NATO's endorsement of Mr. Manley's findings amounted to a clear rejection of the Liberals' position, and provided a shot in the arm for Mr. Harper as he tries to persuade the Liberals to support the continuation of the mission with a vote in the House of Commons later this spring.

"A wholesale shift of the operation from being able, as necessary, to do combat to a training mission -- exclusively a training mission -- would from NATO's point of view simply be too soon," Mr. Appathurai explained.

"It's the same position as the Manley report," he added. "We share it completely."

Liberal leader Stephane Dion said he is still waiting for a specific proposal from Mr. Harper, as he continued to reject the underlying finding of the report of the former Liberal deputy prime minister and foreign minister.

"The combat mission must end in February 2009 and we need a timeline," Mr. Dion said. "It's not good for NATO and for the mission."

As far as NATO was concerned, Mr. Appathurai said it wants Canada to stay in Kandahar to build on strategic gains already made in fighting the Taliban insurgency there.

"Let there be no doubt that Kandahar is the spiritual heartland of the Taliban. It is important strategically. Canada has done a great job there," he said. "We would not want to see a situation where Canada was unable find a way to continue."

Mr. Appathurai said NATO remains committed to its core exit strategy -- training enough Afghan army and police to be able to provide a competent level of security in their country without the aid of Western forces.

NATO needs more military trainers, and the demand for them will grow even further to keep up as ranks of new Afghan army recruits continue to swell, he said.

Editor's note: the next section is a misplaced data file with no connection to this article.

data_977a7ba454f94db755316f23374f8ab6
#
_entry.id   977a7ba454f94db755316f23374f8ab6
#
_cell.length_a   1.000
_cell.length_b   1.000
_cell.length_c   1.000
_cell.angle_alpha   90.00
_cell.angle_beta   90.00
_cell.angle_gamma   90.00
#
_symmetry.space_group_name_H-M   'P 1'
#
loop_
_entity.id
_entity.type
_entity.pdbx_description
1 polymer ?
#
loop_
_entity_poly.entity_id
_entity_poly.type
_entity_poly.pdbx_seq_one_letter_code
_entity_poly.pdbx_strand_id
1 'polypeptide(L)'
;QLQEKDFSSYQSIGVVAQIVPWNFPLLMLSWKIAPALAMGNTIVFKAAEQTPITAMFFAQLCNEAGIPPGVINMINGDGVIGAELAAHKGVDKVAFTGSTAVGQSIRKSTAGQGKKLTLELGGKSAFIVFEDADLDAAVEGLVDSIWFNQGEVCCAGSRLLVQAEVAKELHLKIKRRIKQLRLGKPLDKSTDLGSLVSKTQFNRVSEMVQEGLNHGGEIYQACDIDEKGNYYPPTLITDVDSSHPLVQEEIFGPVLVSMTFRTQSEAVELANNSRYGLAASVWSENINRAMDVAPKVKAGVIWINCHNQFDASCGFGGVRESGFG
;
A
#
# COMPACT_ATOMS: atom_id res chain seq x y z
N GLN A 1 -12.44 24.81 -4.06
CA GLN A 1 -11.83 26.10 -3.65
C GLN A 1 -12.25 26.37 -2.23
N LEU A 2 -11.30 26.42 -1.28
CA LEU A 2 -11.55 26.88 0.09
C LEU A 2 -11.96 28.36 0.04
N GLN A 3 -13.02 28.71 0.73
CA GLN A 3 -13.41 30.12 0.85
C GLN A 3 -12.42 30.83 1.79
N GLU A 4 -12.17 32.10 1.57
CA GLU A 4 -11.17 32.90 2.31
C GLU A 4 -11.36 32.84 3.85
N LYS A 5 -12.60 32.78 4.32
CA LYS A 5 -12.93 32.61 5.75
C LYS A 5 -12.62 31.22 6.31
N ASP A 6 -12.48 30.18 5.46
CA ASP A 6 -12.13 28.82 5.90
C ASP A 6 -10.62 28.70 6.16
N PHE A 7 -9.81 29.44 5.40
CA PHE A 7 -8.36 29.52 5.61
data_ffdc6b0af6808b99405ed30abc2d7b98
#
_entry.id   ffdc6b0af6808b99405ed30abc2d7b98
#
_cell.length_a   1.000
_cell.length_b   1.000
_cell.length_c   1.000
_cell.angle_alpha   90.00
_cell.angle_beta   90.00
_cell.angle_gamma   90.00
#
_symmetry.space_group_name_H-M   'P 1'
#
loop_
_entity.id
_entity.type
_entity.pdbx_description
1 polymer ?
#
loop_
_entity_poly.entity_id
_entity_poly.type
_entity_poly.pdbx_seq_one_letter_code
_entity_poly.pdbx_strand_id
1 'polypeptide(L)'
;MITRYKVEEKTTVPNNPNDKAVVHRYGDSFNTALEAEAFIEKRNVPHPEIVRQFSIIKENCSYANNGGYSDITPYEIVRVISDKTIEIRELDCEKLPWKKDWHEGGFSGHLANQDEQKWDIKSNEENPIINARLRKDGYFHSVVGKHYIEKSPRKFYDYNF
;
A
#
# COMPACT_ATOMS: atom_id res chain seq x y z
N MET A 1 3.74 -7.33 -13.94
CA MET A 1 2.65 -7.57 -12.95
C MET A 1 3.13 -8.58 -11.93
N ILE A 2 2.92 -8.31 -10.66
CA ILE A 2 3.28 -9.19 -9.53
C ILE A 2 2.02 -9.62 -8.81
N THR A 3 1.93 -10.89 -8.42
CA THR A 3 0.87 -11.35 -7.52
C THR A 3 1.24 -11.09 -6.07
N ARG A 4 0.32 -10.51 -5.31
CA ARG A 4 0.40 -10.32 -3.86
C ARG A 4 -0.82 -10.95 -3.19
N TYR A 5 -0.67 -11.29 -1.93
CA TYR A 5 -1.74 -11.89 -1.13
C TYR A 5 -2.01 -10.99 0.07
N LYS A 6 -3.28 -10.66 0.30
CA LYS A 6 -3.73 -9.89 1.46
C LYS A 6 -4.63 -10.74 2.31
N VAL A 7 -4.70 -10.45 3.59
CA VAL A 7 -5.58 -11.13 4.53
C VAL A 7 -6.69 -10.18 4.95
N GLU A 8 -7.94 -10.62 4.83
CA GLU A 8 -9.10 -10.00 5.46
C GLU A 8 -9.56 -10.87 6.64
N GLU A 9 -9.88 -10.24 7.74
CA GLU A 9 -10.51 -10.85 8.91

"We definitely need to step up our training effort, there's no doubt about that. But what we can't yet do is take our foot off the pedal when it comes to the military operations."

NATO defence ministers will meet next week in Vilnius, Lithuania, but Mr. Appathurai said that no breakthroughs are expected in finding extra troops.

"We will try to stimulate further offers. It is not a force generation conference. The defence ministers won't come with packages of this and that," said Mr. Appathurai.

Any breakthroughs will have to wait until NATO leader meet in early April in Bucharest, Romania.

Mr. Harper agreed with another key Manley recommendation and will lead a diplomatic offensive to press his 25 fellow NATO allies for more troops. In particular, Canada wants a country to partner with in Kandahar to share the combat burden, which has so far claimed the lives of 78 soldiers and one diplomat.

"We cannot, as NATO headquarters, force anybody to do anything," said Mr. Appathurai.

"We can play our part through the military headquarters to support the bilateral discussions that Prime Minister Harper will be having."

(Source: Mike Blanchfield, "NATO keen to meet Canada's Afghan conditions: spokesman", Nationalpost, 30 January 2008)